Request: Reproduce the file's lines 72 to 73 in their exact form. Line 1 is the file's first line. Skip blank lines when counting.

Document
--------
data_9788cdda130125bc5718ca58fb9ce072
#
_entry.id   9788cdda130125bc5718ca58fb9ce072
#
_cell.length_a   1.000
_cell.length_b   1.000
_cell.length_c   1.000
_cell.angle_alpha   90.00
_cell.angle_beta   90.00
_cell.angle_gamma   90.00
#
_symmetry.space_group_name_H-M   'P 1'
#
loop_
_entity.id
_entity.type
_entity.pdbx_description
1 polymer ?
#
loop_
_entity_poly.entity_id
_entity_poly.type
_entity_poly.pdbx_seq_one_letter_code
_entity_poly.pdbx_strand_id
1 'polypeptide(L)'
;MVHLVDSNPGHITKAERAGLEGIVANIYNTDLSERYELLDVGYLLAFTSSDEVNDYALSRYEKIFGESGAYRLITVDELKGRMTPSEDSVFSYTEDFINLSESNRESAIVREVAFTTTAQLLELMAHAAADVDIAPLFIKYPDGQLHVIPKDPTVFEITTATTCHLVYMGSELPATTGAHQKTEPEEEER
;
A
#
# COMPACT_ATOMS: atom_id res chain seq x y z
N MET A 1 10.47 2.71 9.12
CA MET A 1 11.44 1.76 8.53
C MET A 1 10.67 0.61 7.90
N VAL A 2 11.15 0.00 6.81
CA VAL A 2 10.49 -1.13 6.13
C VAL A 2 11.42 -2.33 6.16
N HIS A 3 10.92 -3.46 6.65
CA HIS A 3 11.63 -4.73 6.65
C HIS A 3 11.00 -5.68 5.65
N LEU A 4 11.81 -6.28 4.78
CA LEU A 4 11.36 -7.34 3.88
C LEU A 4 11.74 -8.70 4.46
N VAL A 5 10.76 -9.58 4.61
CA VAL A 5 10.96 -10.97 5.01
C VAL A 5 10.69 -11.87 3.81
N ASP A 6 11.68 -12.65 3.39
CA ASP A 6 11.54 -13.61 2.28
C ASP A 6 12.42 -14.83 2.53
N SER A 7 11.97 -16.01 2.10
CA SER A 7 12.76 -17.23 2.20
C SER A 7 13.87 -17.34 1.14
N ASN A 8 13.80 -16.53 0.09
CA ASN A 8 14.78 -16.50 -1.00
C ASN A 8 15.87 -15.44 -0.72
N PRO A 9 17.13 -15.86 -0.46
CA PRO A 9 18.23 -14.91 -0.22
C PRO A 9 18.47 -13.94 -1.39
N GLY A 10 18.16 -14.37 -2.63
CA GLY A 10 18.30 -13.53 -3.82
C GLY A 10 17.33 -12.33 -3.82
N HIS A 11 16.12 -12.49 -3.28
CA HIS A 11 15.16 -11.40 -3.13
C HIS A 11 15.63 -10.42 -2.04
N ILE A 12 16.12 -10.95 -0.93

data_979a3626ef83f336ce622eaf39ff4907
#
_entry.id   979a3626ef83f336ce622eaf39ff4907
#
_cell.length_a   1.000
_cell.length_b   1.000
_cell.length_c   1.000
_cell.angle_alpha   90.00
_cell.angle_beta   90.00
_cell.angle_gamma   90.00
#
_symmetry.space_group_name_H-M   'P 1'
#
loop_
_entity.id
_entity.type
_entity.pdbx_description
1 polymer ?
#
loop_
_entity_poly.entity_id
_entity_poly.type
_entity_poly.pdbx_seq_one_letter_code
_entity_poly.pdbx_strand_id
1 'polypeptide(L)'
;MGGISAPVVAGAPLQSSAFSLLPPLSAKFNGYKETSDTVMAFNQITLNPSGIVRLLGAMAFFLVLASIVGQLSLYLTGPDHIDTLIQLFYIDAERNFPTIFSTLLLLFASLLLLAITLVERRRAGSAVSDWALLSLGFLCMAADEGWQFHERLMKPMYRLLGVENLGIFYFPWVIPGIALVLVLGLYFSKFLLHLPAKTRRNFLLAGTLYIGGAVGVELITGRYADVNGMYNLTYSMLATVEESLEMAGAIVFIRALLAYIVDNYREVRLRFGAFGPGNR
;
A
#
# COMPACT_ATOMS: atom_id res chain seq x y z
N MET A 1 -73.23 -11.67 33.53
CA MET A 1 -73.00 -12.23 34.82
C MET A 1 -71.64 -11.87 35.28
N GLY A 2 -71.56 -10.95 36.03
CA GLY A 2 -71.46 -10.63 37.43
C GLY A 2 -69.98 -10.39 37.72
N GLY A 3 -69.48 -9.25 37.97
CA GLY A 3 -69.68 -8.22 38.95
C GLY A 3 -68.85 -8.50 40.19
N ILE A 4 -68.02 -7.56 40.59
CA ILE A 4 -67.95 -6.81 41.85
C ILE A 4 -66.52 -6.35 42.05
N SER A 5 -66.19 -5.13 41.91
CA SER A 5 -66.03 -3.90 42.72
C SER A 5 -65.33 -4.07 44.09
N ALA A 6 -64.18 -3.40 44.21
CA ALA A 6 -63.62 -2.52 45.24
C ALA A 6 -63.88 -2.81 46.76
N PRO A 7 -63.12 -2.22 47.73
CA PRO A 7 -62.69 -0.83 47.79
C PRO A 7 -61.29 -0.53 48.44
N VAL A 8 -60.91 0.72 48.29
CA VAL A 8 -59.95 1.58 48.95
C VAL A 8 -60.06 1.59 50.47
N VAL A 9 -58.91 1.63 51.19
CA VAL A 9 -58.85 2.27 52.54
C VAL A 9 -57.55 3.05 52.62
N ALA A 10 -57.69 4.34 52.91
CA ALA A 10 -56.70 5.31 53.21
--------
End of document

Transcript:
_cell.angle_alpha   90.00
_cell.angle_beta   90.00